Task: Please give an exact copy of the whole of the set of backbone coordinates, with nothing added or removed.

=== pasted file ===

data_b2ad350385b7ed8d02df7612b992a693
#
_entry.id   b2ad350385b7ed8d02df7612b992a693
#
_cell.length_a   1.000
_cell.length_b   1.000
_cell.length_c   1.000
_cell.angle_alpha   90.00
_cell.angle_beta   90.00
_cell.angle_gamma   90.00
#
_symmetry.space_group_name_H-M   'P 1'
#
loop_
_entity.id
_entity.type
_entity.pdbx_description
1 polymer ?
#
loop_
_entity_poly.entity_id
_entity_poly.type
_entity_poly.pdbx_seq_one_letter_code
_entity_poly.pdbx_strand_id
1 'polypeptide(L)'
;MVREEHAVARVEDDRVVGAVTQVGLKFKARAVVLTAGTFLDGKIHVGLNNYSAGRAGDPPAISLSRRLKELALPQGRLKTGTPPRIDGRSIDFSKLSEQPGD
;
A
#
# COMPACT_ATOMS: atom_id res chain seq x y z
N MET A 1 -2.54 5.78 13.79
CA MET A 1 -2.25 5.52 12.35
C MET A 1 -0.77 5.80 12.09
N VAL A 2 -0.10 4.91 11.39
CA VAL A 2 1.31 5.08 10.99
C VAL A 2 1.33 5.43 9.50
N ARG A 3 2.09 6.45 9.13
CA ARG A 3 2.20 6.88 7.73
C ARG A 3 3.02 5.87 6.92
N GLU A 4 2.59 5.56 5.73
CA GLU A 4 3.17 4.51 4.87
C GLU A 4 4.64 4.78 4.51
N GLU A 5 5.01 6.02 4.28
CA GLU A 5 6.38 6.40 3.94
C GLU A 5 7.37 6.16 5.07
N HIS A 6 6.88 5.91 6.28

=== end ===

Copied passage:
data_b2ad350385b7ed8d02df7612b992a693
#
_entry.id   b2ad350385b7ed8d02df7612b992a693
#
_cell.length_a   1.000
_cell.length_b   1.000
_cell.length_c   1.000
_cell.angle_alpha   90.00
_cell.angle_beta   90.00
_cell.angle_gamma   90.00
#
_symmetry.space_group_name_H-M   'P 1'
#
loop_
_entity.id
_entity.type
_entity.pdbx_description
1 polymer ?
#
loop_
_entity_poly.entity_id
_entity_poly.type
_entity_poly.pdbx_seq_one_letter_code
_entity_poly.pdbx_strand_id
1 'polypeptide(L)'
;MVREEHAVARVEDDRVVGAVTQVGLKFKARAVVLTAGTFLDGKIHVGLNNYSAGRAGDPPAISLSRRLKELALPQGRLKTGTPPRIDGRSIDFSKLSEQPGD
;
A
#
# COMPACT_ATOMS: atom_id res chain seq x y z
N MET A 1 -2.54 5.78 13.79
CA MET A 1 -2.25 5.52 12.35
C MET A 1 -0.77 5.80 12.09
N VAL A 2 -0.10 4.91 11.39
CA VAL A 2 1.31 5.08 10.99
C VAL A 2 1.33 5.43 9.50
N ARG A 3 2.09 6.45 9.13
CA ARG A 3 2.20 6.88 7.73
C ARG A 3 3.02 5.87 6.92
N GLU A 4 2.59 5.56 5.73
CA GLU A 4 3.17 4.51 4.87
C GLU A 4 4.64 4.78 4.51
N GLU A 5 5.01 6.02 4.28
CA GLU A 5 6.38 6.40 3.94
C GLU A 5 7.37 6.16 5.07
N HIS A 6 6.88 5.91 6.28